PJ101-Soils & Topography
Soils: Pinyon and juniper woodlands occupy a wide variety of soils, but there are some general differences in soil characteristics that occur between post-settlement and persistent woodlands. Soils occupied by persistent or old-growth woodlands are most commonly associated with shallow to restrictive layers including claypans, fractured basalt, and calcareous horizons and extremely cobbly, or very coarse-textured with gravelly surfaces, often resulting in shallow and transient soil moisture storage. The highest tree densities are most frequently found on Mollisols, which are typically the most productive among the soil orders common in the semi-arid West (Nettleton and Mays 2007), and have the highest potential for encroachment (Campbell 2015). Woodlands found on deeper and more productive soils (often with higher levels of organic matter) are relatively young (<150 yrs) and were previously occupied by shrubland or grassland communities.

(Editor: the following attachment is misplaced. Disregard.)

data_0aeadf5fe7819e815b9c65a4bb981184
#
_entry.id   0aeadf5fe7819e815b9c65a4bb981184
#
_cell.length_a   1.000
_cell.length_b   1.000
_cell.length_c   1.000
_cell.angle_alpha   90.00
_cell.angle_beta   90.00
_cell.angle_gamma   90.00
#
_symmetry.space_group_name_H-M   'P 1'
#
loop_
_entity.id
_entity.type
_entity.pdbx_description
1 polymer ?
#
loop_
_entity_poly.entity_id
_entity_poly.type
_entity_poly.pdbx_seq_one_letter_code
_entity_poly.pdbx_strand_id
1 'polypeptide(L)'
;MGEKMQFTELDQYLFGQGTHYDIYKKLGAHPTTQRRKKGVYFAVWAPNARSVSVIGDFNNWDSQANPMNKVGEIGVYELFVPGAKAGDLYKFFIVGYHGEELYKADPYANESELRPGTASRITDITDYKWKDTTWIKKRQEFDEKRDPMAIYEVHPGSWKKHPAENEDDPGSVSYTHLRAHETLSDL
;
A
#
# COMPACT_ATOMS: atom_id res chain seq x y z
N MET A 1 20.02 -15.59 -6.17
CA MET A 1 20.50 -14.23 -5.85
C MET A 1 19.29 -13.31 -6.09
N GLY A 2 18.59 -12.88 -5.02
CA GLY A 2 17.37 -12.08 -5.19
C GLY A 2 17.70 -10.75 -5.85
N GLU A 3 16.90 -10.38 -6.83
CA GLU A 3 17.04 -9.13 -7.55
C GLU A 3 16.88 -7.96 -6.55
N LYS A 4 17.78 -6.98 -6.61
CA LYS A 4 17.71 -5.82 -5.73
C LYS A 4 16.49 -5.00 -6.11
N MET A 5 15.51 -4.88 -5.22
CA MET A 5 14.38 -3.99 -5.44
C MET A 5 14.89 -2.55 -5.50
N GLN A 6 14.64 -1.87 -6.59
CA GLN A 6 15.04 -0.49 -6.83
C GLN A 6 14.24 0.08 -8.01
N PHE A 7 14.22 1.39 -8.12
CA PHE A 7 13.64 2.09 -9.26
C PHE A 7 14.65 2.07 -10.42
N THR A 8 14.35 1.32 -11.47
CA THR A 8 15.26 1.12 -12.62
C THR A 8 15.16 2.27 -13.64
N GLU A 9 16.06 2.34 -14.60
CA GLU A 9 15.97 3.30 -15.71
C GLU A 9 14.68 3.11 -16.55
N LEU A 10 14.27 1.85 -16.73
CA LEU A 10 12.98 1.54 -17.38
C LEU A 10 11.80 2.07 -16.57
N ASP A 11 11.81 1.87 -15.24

Topography: The majority of Utah juniper (Juniperus osteosperma) and pinyon (Pinus spp.) woodlands are located between 4,500–8,000 feet (1,400-2,400 m) and western juniper (J. occidentalis) between 1,500–6,000 feet (460-1,800 m). But elevations occupied by these woodlands vary with latitude and, at local scales, with aspect. In the White Mountains just east of Bishop, California, woodlands grow between 6,500–9,500 feet (2,000-2,900 m). At 9,500 feet (2,900 m), they are replaced by limber pine (Pinus flexilis) and bristlecone pines (P. longaeva). In the northern range of western juniper along the Columbia River, trees are found at 600 feet (180 m). Another exception is Sierra juniper (J. grandis), which typically grows in open scattered stands with other conifers near the treeline on the east slopes of the Sierra Nevada Mountains and at high elevations in the mountains of central and western Nevada above 9,000 feet (2,700 m). Woodlands also grow across a broad range of landforms including ridges, hill and mountain slopes, terraces, tablelands, plateaus, alluvial fans, broad basins, and valley floors.
For more detailed information and citations refer to: Miller, R.F. and others. 2019. The Ecology, History, Ecohydrology, and Management of Pinyon and Juniper Woodlands in the Great Basin and Northern Colorado Plateau of the Western U.S. US Forest Service, Rocky Mountain Research Station. RMRS-GTR-403. 284 pg.